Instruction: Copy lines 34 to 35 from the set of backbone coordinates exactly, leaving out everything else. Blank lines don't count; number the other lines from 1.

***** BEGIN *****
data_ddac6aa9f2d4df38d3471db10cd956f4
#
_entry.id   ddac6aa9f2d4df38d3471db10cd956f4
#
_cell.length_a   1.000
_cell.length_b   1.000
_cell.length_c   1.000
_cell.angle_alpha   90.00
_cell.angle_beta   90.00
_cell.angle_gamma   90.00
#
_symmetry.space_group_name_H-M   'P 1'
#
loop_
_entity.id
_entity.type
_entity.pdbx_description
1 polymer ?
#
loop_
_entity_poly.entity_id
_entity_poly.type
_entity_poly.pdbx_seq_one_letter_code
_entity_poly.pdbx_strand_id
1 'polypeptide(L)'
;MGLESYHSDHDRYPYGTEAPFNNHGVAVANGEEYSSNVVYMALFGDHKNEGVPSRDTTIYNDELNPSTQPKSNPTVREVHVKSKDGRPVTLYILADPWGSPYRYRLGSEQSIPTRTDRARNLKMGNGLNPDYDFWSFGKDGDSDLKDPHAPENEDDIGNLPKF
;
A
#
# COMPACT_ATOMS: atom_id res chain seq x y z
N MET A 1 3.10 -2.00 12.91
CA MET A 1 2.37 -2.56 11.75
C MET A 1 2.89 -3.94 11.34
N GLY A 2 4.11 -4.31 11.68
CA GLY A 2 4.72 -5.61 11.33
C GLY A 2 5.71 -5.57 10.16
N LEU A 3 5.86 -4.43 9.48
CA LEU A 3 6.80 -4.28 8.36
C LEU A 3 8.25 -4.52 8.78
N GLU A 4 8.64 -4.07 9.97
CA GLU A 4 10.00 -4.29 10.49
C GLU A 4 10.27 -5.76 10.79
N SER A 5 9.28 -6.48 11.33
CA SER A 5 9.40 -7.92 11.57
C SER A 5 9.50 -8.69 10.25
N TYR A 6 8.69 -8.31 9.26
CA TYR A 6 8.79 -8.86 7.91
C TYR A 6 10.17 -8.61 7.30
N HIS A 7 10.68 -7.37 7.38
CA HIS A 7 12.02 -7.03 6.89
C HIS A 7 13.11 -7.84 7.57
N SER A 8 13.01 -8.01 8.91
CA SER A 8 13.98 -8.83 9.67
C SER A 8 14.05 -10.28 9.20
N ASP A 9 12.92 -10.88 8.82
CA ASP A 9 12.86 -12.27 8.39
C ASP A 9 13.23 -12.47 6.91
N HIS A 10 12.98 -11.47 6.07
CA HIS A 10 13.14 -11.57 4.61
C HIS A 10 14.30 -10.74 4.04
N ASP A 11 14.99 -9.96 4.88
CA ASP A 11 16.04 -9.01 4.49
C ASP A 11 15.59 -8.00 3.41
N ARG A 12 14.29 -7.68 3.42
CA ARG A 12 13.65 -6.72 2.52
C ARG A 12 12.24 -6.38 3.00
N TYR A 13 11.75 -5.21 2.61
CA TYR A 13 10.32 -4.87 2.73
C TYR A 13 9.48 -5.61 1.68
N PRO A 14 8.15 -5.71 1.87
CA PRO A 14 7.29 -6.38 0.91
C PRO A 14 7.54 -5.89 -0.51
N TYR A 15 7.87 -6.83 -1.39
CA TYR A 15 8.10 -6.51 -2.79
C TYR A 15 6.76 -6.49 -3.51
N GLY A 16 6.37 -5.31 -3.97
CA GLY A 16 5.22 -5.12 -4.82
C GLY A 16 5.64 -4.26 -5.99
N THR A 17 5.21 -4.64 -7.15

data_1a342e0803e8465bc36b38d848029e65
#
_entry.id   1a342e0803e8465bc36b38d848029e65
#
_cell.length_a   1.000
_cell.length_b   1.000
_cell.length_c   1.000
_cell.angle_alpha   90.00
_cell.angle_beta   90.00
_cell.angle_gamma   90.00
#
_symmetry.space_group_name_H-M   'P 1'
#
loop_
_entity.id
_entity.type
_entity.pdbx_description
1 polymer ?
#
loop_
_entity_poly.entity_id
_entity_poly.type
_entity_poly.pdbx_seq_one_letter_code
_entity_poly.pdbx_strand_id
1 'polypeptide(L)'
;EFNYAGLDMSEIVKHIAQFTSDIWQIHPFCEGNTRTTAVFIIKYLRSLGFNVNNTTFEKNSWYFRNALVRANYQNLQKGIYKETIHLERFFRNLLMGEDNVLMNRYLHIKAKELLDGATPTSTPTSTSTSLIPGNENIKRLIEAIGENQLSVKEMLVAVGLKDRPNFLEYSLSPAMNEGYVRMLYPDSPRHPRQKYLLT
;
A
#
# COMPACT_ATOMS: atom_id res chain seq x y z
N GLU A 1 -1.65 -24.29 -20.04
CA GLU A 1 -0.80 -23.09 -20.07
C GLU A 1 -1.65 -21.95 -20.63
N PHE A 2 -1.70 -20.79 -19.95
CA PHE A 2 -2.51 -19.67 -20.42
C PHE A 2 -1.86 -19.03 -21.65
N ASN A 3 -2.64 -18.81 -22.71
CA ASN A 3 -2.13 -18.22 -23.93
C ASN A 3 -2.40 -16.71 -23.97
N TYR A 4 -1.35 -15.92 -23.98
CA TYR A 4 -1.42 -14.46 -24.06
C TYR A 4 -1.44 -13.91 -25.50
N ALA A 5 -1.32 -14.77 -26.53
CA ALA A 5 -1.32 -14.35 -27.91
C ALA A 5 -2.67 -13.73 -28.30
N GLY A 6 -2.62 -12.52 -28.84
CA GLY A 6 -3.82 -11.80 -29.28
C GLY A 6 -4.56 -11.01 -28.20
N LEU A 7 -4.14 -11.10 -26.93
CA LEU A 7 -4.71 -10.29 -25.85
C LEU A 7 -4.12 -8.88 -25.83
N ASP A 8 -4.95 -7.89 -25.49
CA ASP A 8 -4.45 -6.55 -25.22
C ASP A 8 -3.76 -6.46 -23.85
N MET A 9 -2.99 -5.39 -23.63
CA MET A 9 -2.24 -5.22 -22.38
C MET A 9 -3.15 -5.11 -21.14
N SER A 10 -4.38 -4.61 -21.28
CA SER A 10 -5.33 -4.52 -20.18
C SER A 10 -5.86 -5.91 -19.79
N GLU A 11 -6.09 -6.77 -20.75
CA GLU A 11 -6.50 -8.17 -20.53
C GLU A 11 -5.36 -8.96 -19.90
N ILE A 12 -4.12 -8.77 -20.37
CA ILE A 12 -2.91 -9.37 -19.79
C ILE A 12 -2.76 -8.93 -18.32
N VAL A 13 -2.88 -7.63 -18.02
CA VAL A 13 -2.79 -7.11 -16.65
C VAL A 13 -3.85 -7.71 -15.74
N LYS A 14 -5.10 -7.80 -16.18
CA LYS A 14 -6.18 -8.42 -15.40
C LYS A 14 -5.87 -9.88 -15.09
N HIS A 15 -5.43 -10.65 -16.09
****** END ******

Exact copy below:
N GLY A 2 4.11 -4.31 11.68
CA GLY A 2 4.72 -5.61 11.33